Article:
KZN health department urges parents to vaccinate children against measles

Vaccination is the most effective way of preventing measles and other opportunistic diseases.

The KwaZulu-Natal Department of Health on Thursday urged parents to ensure that all their young children have completed the vaccination schedule.

The department said it made its call in the wake of diagnosis of a few cases of measles in three districts: eThekwini, Umgungundlovu and Ilembe.

Measles is a viral infection, which can spread from person to person through saliva by coughing, sneezing or being in close contact with an infected person. Symptoms include fever, a rash and flu-like symptoms.

Complications can include lung infection (pneumonia), diarrhoea, dehydration, blindness, brain infection (encephalitis) or death. Most people recover fully from measles, but complications are unpredictable. It is common in children but old people who have not received the measles vaccine can also be infected.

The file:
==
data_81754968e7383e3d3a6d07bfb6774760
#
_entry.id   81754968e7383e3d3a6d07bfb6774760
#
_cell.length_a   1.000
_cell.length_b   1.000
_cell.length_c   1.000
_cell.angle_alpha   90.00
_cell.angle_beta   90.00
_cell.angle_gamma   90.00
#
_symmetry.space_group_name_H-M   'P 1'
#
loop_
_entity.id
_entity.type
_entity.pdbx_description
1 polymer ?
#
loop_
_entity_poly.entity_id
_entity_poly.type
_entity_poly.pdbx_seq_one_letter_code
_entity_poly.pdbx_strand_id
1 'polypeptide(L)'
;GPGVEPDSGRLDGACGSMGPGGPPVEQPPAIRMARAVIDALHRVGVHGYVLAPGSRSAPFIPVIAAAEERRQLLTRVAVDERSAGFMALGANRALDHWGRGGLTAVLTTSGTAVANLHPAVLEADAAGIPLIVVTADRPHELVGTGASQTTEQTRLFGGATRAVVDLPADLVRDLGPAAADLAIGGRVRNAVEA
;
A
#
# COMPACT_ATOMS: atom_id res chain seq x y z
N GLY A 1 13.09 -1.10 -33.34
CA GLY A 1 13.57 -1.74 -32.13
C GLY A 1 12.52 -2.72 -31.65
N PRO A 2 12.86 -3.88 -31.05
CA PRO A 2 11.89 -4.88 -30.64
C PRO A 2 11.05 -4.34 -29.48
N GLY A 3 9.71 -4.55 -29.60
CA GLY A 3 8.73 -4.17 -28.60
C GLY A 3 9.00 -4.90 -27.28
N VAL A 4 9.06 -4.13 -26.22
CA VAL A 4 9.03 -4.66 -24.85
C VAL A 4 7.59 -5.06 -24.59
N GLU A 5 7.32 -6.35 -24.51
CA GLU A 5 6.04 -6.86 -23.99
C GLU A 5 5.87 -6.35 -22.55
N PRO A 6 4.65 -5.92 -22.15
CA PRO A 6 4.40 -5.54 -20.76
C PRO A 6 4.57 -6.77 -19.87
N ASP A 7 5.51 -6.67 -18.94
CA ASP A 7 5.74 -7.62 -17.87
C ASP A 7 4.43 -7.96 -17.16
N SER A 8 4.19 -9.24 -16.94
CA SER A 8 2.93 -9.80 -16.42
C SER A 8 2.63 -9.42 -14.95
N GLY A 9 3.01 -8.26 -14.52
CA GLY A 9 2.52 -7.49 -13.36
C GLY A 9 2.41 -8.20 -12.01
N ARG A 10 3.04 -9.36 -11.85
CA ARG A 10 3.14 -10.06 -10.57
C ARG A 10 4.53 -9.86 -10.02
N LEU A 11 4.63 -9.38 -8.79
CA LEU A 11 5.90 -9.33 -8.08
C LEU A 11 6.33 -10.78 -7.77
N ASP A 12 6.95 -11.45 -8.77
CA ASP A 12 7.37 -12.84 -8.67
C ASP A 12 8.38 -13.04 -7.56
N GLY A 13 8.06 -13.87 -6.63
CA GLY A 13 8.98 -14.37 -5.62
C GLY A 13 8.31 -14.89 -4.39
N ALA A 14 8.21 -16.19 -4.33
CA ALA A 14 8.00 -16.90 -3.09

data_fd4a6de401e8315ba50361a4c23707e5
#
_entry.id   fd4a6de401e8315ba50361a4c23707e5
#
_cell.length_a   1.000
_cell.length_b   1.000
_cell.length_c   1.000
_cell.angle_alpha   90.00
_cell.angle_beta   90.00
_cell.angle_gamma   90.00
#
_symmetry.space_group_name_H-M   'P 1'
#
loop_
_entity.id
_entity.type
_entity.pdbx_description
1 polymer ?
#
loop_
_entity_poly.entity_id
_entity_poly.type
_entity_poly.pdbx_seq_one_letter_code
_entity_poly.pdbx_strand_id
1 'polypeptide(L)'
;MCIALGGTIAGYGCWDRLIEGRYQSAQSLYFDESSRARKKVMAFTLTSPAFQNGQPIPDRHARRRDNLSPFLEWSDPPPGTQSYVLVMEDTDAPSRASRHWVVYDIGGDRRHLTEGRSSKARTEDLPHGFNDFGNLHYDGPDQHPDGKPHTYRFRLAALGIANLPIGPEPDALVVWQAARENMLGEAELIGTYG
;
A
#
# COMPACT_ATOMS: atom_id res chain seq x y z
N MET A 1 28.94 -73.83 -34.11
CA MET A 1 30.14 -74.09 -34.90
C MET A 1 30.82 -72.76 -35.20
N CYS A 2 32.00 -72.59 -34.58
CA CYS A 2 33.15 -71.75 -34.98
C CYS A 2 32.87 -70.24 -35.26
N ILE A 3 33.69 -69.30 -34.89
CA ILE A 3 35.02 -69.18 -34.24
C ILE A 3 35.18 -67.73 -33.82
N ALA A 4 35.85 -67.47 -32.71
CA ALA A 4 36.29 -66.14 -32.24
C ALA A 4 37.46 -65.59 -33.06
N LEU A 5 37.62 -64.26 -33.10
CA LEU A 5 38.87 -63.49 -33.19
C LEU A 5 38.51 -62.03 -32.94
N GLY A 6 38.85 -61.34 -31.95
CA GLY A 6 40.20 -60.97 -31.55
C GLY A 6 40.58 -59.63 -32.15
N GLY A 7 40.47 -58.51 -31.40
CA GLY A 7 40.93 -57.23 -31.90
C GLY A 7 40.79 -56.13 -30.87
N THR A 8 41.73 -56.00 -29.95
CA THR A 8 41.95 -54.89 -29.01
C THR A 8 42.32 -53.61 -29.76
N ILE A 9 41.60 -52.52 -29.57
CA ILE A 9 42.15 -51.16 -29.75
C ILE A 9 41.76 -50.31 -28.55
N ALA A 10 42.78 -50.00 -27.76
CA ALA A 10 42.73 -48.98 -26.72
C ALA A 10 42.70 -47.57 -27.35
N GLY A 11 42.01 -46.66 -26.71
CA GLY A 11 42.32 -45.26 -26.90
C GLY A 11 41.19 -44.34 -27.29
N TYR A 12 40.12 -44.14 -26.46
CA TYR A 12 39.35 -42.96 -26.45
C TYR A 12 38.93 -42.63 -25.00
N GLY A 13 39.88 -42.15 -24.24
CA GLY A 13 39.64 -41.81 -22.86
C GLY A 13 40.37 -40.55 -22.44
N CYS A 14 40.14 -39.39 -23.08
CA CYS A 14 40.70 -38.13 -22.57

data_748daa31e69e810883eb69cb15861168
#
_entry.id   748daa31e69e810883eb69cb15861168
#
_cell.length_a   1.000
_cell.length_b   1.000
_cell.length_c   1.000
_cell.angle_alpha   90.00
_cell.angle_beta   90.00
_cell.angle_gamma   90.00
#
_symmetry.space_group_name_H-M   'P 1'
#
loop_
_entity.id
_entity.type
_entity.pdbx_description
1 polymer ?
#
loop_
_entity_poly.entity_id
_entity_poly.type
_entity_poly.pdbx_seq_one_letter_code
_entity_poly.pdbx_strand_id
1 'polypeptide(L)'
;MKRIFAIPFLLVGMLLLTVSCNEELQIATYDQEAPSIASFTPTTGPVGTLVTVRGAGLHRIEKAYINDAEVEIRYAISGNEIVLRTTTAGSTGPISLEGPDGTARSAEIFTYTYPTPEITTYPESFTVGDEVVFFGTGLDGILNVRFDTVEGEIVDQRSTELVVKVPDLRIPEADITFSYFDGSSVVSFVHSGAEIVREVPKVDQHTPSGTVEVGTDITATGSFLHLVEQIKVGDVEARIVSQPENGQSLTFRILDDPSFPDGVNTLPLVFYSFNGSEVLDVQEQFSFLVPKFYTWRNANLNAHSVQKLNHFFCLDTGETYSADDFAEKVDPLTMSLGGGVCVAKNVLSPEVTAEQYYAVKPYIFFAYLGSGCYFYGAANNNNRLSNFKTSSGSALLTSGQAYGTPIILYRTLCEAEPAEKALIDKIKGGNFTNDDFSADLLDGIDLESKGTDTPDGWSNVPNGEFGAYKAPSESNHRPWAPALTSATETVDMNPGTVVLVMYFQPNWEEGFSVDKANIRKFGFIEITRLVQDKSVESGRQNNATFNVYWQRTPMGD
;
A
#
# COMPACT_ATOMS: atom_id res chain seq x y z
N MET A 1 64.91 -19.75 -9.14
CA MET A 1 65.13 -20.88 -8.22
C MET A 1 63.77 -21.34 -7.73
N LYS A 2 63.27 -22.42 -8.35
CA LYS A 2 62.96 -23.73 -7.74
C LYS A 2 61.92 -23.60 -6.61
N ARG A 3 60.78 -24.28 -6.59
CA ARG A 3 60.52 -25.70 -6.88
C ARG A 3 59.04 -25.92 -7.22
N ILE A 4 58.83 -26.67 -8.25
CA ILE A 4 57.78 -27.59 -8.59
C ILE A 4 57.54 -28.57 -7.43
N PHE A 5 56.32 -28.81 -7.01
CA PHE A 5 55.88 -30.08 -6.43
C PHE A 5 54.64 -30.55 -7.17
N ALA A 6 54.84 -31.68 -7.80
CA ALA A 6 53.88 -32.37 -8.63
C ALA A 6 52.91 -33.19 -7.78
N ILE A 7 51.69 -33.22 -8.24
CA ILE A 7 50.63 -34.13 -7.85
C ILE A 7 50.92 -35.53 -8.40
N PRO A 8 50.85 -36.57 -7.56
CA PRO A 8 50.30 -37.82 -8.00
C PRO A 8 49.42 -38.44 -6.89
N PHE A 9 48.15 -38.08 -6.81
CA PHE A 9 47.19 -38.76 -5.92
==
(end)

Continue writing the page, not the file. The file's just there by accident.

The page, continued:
The department said 27 cases of measles were diagnosed in KwaZulu Natal.

The breakdown of the cases was:
* eThekwini (14 confirmed cases of measles and 3 suspected cases)
* Umgungundlovu (6 confirmed cases)
* Ilembe (2 confirmed cases)
* Uthukela (1 confirmed case and 1 suspected case)
* King Cetshwayo (no confirmed case and just 1 suspected case)

Most of the cases were diagnosed among a particular community, where the department said its aim will be to offer measles vaccination irrespective of age. The confirmed cases are of people between the ages of 9 months old and 51 years of age.

“The department would like to once again encourage people in the affected communities to take advantage of the vaccination that is offered in public health institutions. This should be done urgently in order to avoid any further transmission of the virus,” the provincial health department said in a statement issued by Samuel Mkhwanazi.

Vaccination is the most effective way of preventing measles and other opportunistic diseases that might affect growth development in children.

Children are vaccinated against measles as part of the Expanded Programme on Immunization schedule at 6 months of age and again receive a booster at 12 months. At least 95% of people get protected from measles after the two doses.

The department said it will continue to liaise with the affected communities to communicate all measles response activities which need to be implemented.

“The department would like to reiterate that people should be aware of symptoms of measles so that they can seek help early and be vaccinated to prevent infection and spreading measles to other people.”

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